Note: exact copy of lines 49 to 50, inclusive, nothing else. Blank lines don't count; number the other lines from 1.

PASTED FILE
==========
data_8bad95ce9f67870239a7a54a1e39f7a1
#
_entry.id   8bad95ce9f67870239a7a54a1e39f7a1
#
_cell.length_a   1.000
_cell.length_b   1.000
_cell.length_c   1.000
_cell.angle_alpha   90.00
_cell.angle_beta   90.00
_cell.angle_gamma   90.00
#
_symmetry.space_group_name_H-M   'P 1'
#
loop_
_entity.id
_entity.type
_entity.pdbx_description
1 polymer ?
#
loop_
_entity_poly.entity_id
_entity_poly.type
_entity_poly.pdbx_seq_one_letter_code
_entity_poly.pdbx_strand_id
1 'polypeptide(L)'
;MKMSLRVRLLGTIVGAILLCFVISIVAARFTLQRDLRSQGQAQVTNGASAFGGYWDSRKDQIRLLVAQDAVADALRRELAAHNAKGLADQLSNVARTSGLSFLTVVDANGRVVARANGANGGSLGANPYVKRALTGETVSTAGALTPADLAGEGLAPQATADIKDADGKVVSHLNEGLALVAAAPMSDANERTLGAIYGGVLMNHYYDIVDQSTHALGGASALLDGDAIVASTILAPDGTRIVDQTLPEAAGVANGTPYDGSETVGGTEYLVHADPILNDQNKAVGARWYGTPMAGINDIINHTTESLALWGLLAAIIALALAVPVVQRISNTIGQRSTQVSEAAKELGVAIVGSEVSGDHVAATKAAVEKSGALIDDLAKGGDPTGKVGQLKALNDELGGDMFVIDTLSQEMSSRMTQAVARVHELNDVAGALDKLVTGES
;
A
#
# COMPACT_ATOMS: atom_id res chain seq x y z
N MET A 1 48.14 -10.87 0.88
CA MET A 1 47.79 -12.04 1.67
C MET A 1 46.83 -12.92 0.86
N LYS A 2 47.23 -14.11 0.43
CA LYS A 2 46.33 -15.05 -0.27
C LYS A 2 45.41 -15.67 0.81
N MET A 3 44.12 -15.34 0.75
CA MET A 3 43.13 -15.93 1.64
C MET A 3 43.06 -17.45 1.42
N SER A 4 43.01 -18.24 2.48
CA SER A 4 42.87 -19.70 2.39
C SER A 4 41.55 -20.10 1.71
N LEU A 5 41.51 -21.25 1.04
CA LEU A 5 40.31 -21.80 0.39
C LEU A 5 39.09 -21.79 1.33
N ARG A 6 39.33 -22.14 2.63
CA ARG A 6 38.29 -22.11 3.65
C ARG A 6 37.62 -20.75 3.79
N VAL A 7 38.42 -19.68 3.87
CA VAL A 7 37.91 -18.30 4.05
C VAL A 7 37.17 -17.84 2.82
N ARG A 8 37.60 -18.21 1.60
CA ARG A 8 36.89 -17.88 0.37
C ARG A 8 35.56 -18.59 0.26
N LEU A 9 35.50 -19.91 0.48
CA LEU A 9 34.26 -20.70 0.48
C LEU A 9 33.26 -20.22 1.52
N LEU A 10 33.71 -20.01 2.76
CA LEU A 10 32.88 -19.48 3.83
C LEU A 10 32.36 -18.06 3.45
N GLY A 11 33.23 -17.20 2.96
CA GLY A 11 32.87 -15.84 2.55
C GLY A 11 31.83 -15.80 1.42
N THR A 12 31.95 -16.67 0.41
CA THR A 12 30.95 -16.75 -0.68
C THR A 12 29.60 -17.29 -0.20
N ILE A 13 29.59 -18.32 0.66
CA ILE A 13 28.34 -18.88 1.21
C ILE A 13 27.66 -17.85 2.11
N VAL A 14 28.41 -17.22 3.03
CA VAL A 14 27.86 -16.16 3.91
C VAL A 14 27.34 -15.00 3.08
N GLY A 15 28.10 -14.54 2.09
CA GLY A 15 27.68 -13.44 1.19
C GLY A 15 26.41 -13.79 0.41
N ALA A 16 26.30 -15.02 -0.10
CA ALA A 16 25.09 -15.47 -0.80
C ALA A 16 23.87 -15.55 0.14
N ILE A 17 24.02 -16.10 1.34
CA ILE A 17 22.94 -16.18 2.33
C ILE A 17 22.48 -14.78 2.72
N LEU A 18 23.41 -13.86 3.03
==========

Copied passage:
N VAL A 7 38.42 -19.68 3.87
CA VAL A 7 37.91 -18.30 4.05